“However, there continues to be a divergence of views on the extent to which workers will return to the office, ranging from a complete return to a fully flexible working policy – as a result, flexible workspace deals are returning to the regional markets and accounted for the largest deal of the quarter in Glasgow, and we expect to see a further increase in activity once the Scottish Government announces a return to office working.”



Paul Broad, director at Avison Young Glasgow
Paul Broad, director at Avison Young Glasgow

In Edinburgh, the largest deal of the quarter was an assignment to fintech company FNZ of 20 West Register Street, from Baillie Gifford, which originally pre-leased the building.

The public sector has been the most active sector this year, after the Nursing and Midwifery Council took 11,353 sq ft at 10 George Street, and Scottish Ministers acquired three floors at 20 West Register Street (28,728 sq ft).

Availability in the city centre has been slowly increasing since its cyclical low two years ago. This is more a reflection of the completion of new buildings such as Capital Square (54,398 sq ft vacant), rather than occupiers flooding the market with surplus space post Covid-19.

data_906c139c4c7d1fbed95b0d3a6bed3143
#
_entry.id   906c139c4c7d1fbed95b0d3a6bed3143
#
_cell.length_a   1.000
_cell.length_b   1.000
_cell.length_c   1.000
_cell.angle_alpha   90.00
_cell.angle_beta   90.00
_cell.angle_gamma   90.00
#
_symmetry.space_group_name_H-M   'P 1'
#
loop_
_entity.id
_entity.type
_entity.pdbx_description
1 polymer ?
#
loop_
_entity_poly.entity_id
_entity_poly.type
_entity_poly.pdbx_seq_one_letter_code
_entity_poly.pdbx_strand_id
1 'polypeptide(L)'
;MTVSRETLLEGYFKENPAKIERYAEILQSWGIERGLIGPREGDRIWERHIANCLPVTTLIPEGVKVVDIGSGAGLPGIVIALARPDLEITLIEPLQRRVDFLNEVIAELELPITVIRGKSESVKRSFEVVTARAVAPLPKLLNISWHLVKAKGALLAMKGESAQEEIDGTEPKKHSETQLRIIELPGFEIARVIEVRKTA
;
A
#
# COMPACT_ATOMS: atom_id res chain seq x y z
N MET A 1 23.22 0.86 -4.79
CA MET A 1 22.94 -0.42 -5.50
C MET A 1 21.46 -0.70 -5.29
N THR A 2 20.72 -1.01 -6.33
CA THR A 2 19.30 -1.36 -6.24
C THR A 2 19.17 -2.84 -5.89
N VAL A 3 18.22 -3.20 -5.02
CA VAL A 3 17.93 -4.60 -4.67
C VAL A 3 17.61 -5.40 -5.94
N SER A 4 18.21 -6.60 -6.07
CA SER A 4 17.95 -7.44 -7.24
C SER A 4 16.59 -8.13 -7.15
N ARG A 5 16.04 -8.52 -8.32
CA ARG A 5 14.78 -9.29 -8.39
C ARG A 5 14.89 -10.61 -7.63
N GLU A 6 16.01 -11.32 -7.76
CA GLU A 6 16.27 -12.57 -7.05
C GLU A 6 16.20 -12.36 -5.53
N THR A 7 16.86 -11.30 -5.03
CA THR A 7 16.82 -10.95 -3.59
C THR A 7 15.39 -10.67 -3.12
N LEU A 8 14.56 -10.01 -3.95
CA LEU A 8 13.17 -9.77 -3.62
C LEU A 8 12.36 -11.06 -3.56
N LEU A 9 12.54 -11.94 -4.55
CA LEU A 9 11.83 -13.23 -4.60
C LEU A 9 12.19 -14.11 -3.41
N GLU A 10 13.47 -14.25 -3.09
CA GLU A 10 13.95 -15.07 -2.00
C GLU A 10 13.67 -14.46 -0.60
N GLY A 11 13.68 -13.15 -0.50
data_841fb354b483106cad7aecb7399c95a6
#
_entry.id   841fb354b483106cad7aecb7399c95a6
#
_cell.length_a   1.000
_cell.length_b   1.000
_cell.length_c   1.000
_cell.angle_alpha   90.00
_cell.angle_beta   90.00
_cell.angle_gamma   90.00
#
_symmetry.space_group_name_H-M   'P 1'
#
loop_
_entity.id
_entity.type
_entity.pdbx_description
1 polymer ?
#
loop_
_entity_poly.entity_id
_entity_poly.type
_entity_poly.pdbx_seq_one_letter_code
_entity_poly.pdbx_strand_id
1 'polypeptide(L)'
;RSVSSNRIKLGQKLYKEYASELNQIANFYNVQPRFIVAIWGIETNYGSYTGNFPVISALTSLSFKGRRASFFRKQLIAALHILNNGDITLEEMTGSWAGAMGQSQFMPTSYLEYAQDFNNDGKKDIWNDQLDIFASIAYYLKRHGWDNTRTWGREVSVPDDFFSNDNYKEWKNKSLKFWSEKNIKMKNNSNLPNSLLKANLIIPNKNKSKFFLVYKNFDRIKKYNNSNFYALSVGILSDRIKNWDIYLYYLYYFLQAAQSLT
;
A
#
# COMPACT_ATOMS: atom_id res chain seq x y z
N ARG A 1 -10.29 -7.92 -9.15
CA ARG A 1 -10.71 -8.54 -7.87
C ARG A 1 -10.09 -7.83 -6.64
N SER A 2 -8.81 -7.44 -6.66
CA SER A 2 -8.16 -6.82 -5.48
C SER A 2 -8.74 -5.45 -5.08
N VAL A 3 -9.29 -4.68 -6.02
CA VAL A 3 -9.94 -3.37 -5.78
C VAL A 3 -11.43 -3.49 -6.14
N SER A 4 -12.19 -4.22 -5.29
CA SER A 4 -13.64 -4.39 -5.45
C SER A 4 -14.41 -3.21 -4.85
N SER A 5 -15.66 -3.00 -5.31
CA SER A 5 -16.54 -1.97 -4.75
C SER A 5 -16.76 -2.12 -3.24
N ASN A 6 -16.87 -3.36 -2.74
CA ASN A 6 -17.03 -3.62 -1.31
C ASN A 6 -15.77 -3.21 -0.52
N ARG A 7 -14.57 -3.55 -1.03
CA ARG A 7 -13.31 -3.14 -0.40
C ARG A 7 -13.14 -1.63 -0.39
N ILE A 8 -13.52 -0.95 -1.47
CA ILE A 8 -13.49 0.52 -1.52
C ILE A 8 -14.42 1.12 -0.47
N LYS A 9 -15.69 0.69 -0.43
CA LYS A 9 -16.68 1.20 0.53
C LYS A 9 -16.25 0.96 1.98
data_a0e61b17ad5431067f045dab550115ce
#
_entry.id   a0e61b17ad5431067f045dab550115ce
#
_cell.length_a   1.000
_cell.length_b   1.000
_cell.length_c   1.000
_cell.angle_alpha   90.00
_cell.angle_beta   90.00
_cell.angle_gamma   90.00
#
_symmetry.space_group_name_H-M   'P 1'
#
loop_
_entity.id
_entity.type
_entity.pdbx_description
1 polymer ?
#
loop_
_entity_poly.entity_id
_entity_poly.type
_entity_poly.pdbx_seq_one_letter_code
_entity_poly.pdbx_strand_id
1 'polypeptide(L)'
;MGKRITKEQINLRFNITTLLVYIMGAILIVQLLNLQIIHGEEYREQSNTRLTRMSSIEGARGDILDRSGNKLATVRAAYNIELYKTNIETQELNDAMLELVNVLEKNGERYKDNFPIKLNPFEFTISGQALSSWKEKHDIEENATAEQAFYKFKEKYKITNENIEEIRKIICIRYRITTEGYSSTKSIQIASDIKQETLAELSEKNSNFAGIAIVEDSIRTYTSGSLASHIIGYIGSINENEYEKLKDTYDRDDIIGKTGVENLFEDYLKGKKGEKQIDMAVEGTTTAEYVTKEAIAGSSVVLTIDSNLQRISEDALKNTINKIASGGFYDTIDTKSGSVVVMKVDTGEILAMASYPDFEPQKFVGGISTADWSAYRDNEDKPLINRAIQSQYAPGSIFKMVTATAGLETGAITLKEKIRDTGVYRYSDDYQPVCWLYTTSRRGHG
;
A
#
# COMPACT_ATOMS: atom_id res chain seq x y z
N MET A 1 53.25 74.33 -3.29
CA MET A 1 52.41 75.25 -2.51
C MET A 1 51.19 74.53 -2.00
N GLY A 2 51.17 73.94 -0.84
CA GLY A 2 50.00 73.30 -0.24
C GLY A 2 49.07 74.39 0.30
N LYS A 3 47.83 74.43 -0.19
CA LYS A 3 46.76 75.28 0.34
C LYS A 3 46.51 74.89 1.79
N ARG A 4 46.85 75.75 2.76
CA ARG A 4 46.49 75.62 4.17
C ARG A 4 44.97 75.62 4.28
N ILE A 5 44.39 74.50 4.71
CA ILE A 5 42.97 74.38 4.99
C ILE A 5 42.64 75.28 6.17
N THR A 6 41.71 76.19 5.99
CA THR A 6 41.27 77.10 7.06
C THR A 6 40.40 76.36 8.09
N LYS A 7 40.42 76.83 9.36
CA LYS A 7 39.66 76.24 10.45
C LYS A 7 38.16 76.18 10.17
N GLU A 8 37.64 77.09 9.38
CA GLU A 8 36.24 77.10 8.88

The out-of-town market is starting to see more activity following a lacklustre 12 months and Avison Young expects to see an improvement in requirements later in the year due to the lack of availability in the city centre.

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Peter Fraser, director at Avison Young Edinburgh, said: “There has been a big increase in enquiries and viewings in recent months, as well as a number of pre-let discussions.

“The general focus is on prime and well refurbished accommodation – a clear indication that occupiers are concentrating on best-in-class buildings and ESG matters as they look to encourage their staff back to the office following the past 18 months of home working.

“Despite out-of-town activity remaining slow in the first half of the year, we see prospects improving sharply as we approach the end of the year – in part driven by the lack of larger floorplates and rising rents in in the city centre, but also as a number of building refurbishments are due to complete in the area. All in all, it’s clear that things are now looking much brighter in Scotland’s capital.”